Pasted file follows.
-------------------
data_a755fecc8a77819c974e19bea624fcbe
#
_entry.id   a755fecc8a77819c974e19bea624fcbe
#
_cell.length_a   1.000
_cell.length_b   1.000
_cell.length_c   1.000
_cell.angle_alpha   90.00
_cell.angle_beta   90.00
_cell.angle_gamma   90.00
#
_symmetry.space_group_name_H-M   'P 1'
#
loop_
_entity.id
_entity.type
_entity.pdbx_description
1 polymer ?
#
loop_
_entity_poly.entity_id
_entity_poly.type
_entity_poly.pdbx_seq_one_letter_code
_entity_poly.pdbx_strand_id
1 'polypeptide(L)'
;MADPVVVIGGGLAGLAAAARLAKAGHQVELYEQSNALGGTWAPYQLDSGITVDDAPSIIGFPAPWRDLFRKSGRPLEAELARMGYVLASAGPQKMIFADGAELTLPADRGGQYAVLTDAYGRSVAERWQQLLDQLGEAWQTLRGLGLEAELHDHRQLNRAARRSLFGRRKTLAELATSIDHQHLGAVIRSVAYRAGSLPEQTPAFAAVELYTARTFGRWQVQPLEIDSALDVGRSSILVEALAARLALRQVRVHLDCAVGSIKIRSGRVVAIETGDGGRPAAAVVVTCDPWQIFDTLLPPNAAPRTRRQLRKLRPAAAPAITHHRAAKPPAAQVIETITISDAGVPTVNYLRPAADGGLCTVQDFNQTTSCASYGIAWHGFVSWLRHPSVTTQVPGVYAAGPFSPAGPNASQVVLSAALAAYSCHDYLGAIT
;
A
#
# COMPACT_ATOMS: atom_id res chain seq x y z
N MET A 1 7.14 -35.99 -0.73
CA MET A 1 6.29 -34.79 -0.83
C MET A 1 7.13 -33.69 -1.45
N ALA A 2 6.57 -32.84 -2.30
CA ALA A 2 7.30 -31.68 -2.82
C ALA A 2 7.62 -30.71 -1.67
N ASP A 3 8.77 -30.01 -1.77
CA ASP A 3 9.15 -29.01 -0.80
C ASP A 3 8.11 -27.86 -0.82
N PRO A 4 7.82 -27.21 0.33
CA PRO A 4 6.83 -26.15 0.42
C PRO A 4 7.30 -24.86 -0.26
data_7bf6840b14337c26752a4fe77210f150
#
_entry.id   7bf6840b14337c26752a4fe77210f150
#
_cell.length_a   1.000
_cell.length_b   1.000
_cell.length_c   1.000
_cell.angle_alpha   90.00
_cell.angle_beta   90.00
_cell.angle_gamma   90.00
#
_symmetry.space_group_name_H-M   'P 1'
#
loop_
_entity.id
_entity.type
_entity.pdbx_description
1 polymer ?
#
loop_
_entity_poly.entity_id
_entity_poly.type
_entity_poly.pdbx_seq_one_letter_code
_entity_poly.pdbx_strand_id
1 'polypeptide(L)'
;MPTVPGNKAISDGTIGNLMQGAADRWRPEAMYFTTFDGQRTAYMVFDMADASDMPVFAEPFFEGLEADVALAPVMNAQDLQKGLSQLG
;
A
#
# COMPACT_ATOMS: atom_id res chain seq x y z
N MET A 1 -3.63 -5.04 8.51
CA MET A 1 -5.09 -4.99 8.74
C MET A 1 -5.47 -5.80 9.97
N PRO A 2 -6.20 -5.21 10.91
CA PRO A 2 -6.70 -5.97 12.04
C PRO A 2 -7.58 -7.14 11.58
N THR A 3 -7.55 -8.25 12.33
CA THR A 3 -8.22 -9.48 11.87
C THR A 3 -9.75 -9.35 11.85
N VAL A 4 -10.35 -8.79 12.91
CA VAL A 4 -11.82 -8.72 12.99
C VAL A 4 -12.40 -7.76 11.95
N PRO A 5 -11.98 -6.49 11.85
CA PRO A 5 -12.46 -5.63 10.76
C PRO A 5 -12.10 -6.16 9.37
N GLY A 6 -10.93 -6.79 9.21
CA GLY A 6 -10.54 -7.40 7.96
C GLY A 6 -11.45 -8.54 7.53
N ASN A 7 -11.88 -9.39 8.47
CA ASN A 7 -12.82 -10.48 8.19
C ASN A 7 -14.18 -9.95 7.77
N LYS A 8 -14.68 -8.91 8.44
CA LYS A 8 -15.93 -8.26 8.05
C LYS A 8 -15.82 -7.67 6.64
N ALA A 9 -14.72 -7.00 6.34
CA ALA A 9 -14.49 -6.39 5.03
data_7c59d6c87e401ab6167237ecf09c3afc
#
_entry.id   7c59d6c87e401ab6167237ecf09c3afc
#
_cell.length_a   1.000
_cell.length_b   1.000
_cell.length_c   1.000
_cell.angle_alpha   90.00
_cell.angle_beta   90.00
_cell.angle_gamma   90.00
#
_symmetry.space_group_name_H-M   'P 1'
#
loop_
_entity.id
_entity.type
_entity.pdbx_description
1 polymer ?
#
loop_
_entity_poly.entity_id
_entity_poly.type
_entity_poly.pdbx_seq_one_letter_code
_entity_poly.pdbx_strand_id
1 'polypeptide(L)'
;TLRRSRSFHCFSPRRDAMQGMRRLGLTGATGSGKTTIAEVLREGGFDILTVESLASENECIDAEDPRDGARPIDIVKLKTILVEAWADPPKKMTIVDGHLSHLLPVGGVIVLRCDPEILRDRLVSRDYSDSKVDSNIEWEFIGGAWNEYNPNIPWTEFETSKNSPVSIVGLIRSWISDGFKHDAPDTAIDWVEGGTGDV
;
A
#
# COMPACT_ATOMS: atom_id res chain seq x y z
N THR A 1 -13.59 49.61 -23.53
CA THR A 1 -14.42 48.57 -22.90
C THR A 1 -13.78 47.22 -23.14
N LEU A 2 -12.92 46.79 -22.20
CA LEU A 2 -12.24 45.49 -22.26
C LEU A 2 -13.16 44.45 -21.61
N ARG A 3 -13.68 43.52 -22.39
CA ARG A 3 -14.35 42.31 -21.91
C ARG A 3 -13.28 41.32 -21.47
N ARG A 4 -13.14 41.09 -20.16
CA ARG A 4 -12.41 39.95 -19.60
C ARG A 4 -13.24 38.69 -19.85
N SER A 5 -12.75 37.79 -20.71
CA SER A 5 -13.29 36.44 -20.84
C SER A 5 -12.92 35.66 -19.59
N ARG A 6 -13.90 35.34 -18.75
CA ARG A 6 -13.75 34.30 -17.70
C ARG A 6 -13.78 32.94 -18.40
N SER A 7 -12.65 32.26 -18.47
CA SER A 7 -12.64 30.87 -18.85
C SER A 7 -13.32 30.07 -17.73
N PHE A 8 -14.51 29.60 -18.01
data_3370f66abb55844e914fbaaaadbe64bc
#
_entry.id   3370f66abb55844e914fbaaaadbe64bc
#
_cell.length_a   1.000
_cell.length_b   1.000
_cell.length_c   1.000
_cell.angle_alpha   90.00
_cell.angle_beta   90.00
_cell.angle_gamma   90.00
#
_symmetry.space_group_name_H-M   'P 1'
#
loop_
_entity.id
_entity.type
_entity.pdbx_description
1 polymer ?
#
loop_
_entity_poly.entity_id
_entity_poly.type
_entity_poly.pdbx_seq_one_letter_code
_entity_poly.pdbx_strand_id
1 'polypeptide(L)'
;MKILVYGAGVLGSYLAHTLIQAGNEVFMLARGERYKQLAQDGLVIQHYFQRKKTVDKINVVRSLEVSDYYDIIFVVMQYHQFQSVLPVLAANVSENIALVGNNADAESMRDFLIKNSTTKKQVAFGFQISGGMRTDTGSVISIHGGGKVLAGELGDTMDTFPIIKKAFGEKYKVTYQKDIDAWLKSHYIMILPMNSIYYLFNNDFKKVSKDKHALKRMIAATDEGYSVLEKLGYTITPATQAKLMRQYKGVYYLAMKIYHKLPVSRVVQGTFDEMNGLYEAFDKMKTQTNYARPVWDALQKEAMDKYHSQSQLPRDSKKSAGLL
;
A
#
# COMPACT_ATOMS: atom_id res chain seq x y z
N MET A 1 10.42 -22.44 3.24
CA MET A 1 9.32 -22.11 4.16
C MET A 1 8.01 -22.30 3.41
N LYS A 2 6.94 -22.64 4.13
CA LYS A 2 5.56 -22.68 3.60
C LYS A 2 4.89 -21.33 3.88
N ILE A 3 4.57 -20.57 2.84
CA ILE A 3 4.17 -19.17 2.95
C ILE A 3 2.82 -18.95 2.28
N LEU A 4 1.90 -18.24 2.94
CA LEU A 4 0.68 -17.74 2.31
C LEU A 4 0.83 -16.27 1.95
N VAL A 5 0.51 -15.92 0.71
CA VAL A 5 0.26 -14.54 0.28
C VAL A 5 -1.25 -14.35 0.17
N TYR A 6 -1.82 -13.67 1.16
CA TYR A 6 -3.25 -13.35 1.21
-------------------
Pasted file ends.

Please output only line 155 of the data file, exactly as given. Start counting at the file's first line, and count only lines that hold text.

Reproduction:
_cell.length_a   1.000